The Indo-Pacific Sergeant (Abudefduf vaigiensis) is also known as the Five-banded Sergeant-major and in some areas simply as the Sergeant Major. They are a common fish on Tanzanian reefs particularly on the shallow reefs.
The body has an oval shape with a sharpish nose. The base color of the body is a blueish silver overlaid with yellow on most specimens mainly in the upper centre of the body, with a darker patch on the forehead. Five vertical black lines run down the body. The tail is heavily forked and black lines run along the upper and lower rays. The dorsal, anal and caudal fins have a blue tint to them. On some mature specimens the caudal fin is black. They grow up to 12 cm in length.
INDO-PACIFIC SERGEANT IN THE WILD
Indo-Pacific Sergeant’s are fairly common fish on Tanzanian reefs. Usually they are seen on the edges of seaward reefs to a depth of 12 to 18 meters and are most often seen in small loose groups near a feature on the reef. They are occasionally seen singularly particularly on the shallower reefs. They appear to be territorial and if one returns to the same spot they will usually be there. In Kwa-Zulu- Natal in South Africa the juveniles are commonly seen in rock pools.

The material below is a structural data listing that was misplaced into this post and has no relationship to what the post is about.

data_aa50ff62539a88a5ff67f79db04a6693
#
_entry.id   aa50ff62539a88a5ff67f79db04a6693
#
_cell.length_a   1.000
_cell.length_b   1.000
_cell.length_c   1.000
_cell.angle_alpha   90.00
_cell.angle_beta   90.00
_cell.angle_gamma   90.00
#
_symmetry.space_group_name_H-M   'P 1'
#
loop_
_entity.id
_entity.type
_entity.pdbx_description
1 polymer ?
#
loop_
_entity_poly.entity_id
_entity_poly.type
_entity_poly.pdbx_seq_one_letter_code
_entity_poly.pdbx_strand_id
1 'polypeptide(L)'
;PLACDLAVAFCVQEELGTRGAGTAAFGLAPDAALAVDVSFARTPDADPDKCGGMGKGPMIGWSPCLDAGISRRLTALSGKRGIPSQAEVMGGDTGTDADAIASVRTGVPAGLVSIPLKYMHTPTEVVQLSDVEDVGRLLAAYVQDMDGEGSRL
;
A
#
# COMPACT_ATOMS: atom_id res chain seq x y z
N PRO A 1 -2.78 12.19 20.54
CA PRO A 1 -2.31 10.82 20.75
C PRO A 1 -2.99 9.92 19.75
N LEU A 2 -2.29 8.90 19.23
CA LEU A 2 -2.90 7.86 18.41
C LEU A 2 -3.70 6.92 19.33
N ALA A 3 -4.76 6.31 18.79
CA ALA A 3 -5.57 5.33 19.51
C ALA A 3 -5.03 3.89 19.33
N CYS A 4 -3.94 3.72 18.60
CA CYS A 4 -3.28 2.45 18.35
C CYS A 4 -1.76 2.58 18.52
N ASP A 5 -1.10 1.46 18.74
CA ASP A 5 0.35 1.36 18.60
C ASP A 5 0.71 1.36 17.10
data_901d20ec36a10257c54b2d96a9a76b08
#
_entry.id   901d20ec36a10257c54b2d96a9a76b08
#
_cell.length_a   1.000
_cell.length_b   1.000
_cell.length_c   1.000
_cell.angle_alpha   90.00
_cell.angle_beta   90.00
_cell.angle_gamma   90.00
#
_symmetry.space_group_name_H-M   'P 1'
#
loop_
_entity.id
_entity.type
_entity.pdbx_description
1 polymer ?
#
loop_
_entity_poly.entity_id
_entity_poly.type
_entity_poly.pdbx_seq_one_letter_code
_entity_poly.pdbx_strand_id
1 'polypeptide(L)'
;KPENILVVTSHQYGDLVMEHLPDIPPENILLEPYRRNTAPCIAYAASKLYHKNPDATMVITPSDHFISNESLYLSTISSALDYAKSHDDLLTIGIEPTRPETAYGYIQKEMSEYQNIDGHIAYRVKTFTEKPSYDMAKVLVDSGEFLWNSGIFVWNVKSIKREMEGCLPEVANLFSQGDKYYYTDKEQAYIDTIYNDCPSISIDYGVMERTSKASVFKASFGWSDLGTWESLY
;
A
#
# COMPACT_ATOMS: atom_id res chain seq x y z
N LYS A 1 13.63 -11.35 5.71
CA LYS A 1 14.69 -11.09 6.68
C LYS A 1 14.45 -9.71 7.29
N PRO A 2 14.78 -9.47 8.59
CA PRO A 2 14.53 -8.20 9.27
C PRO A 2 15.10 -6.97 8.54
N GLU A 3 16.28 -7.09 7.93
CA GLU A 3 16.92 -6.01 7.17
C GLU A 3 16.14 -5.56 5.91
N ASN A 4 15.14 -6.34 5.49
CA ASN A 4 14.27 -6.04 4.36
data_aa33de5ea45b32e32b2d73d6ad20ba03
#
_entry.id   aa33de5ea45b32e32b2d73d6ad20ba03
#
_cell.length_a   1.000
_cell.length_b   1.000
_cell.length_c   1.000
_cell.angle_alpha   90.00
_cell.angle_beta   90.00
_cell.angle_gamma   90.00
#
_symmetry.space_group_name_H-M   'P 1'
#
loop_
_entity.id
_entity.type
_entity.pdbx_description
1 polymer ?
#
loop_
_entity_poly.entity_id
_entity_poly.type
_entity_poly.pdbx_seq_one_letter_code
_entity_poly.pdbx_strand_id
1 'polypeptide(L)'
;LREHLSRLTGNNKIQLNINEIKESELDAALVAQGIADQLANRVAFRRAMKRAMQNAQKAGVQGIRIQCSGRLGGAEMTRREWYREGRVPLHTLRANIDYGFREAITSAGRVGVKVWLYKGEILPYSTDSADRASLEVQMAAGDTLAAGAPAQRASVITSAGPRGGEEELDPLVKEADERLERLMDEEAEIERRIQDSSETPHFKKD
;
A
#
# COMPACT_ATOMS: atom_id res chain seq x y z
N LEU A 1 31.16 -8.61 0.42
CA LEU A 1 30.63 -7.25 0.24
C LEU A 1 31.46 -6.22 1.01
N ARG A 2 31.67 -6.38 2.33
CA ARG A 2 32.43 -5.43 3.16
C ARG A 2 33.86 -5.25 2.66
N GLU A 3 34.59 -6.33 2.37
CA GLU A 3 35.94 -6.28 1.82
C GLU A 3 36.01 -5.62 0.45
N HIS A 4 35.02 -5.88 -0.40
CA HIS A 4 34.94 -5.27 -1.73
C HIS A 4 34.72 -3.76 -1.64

The Indo-Pacific Sergeant is found across the Indo-Pacific area and in 1991 was discovered in Hawaii. They are found mainly on semi protected reefs and occasionally on shallower less protected reefs.
The Indo-Pacific Sergeant feed predominantly on algae and small benthic crustaceans.
Little if any research has been done on their mating habits, they have been observed to aggregate and group spawn on large tides. The eggs then drift out to sea and are distributed by the currents.
They are colorful hardy fish and would be easy to keep in an aquarium. However they would undoubtedly become highly territorial. It is almost a certainty that they will harass and beat up more peaceful fish. Most aquarists stay clear of these damsels and their close relatives for this reason.